or directory, and processes with appropriate privileges are permitted to use the futime()
function in this way.
Returns:
624
0
Success.
-1
An error occurred (errno) is set.
QNX Neutrino Functions and Macros
June 19, 2012
futime()
© 2012, QNX Software Systems Limited
Errors:
EACCES
Search permission is denied for a component of path, or the times
argument is NULL, and the effective user ID of the process doesn’t
match the owner of the file, and write access is denied.
ENAMETOOLONG
The argument path exceeds PATH_MAX in length, or a pathname
component is longer than NAME_MAX.
ENOENT
The specified path doesn’t exist, or path is an empty string.
ENOTDIR
A component of path isn’t a directory.
EPERM
The times argument isn’t NULL, and the calling process’s effective user
ID has write access to the file but doesn’t match the owner of the file,
and the calling process doesn’t have the appropriate privileges.
EROFS
The named file resides on a read-only filesystem.
Classification:
Unix
Safety
Cancellation point
No
Interrupt handler
No
Signal handler
Yes
Thread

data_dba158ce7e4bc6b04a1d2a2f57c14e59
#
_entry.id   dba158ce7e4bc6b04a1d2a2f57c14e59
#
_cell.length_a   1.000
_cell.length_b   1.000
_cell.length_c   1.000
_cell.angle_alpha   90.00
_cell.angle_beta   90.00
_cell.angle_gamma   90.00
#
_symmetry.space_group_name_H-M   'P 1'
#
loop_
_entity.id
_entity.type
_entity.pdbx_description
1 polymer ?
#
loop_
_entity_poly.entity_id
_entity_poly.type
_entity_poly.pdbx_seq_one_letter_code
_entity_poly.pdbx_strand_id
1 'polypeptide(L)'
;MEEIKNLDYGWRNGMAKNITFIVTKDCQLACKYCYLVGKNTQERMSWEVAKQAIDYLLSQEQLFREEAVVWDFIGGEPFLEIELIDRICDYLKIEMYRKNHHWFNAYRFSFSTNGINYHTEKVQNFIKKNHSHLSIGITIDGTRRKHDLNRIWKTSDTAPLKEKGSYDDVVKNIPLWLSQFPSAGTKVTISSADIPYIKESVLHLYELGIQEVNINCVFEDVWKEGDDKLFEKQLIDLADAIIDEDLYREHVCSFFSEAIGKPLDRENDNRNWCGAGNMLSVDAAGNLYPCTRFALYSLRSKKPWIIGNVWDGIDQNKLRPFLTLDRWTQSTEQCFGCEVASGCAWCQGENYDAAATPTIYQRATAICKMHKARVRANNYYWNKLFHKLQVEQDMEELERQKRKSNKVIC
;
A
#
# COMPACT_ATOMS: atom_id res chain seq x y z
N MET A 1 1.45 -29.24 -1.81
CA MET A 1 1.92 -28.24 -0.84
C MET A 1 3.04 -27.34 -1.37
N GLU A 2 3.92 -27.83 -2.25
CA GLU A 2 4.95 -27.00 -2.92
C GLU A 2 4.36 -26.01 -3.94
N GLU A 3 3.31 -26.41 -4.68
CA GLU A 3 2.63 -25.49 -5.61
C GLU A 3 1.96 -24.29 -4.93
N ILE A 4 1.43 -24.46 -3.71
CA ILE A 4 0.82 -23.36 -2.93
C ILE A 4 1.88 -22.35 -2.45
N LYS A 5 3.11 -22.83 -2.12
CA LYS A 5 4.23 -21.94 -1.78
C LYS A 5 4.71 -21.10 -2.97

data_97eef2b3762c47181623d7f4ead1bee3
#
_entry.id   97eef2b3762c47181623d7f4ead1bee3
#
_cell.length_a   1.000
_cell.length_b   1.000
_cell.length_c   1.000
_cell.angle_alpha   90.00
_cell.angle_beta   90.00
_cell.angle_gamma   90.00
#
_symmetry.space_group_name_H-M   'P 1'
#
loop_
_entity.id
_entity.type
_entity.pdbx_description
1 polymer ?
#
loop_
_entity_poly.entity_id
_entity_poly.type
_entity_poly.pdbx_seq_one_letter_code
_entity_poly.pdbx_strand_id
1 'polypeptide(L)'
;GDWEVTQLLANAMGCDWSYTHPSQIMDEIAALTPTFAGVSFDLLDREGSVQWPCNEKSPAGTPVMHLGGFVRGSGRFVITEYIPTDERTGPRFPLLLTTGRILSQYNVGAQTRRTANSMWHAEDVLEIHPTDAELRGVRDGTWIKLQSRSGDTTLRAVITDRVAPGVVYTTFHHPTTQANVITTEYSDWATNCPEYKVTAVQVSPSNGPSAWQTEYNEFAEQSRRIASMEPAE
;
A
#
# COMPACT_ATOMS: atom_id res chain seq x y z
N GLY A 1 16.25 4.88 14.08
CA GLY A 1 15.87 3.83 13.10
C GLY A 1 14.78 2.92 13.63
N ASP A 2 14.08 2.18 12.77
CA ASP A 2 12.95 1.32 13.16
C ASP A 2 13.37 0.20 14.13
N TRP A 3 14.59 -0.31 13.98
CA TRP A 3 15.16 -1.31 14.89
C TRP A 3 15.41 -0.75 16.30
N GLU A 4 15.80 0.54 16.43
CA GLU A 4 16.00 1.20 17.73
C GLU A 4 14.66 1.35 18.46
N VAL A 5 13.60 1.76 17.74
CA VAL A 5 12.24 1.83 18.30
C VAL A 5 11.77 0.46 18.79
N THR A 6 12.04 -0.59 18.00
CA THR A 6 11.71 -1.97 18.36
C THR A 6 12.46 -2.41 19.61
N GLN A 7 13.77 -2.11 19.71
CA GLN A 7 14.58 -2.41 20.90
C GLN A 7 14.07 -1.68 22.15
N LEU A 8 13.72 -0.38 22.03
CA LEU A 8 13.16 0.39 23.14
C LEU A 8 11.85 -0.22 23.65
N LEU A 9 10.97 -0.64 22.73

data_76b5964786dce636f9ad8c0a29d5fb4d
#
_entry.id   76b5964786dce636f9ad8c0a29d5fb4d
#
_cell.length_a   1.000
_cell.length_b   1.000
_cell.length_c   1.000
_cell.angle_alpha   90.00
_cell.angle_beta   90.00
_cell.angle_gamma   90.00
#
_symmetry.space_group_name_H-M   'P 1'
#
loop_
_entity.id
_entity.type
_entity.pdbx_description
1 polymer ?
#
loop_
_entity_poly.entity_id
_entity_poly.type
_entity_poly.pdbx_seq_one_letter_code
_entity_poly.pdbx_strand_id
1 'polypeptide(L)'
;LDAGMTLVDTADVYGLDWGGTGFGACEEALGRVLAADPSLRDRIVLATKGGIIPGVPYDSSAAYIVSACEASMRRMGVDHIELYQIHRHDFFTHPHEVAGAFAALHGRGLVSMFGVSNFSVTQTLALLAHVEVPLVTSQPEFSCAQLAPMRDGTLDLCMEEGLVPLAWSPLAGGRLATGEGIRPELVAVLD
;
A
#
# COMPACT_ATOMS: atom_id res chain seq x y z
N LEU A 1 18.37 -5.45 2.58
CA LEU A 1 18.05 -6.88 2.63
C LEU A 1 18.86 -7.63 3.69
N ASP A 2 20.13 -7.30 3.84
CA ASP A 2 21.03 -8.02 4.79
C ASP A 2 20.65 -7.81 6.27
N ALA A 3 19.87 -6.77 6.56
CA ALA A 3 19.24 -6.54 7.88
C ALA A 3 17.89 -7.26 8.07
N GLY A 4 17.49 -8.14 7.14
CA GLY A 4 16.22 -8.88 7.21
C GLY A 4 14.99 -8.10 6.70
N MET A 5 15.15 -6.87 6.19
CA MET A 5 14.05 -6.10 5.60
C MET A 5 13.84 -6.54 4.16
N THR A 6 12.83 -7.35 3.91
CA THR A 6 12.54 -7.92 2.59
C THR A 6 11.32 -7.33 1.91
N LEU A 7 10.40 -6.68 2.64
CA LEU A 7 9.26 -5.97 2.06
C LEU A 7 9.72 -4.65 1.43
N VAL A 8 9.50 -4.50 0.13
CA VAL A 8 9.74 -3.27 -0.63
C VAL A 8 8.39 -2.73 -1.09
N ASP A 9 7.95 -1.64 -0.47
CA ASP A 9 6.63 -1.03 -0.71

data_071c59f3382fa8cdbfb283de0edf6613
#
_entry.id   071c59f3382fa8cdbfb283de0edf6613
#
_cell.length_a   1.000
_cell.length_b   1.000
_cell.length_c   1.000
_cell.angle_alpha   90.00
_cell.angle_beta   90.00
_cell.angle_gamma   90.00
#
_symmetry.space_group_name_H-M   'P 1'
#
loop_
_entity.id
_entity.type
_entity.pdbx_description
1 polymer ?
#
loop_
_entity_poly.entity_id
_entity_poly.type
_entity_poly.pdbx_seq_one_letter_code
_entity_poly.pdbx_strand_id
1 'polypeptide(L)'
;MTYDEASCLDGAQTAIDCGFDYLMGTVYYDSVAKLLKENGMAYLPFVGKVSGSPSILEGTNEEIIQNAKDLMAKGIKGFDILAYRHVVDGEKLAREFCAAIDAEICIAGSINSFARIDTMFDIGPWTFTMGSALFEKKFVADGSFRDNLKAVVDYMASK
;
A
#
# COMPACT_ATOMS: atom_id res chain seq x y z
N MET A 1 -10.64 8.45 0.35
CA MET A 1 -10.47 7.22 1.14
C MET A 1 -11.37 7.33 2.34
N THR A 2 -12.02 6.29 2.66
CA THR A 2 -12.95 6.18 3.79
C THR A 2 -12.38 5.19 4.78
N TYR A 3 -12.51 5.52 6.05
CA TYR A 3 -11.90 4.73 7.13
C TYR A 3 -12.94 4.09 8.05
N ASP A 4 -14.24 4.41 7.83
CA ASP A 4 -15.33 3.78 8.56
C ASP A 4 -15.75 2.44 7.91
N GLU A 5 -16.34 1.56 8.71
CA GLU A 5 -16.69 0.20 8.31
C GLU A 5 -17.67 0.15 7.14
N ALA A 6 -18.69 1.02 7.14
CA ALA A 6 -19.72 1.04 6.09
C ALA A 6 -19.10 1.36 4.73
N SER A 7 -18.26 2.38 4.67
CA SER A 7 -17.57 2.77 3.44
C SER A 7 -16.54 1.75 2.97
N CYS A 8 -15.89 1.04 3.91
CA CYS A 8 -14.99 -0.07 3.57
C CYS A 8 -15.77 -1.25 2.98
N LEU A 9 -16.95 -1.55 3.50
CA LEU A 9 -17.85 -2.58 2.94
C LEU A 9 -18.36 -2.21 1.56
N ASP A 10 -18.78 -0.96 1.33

Yes
See also:
errno, utime()
June 19, 2012
QNX Neutrino Functions and Macros
625
fwide()
© 2012, QNX Software Systems Limited
Set or get the stream orientation
Synopsis:
#include <wchar.h>
int fwide( FILE * fp,
int mode );
Arguments:
fp
The stream whose orientation you want to set.
mode
The orientation mode:
• If mode is greater than zero and the stream orientation hasn’t been set,
fwide() flags the stream as wide-oriented.
• If mode is less than zero, fwide() behaves similarly, but flags the stream
as byte-oriented.
• If mode is zero, fwide() returns the stream type without altering the
stream.
Library:
libc
Use the -l c option to qcc to link against this library. This library is usually included
automatically.
Description:
The fwide() function sets or determines the orientation of the stream fp.
Returns:
>0
The stream is (now) wide-oriented.
0
The stream is unbound.
<0
The stream is (now) byte-oriented.
Errors:
EBADF
The fp argument isn’t valid.
Classification:
ANSI, POSIX 1003.1
626
QNX Neutrino Functions and Macros
June 19, 2012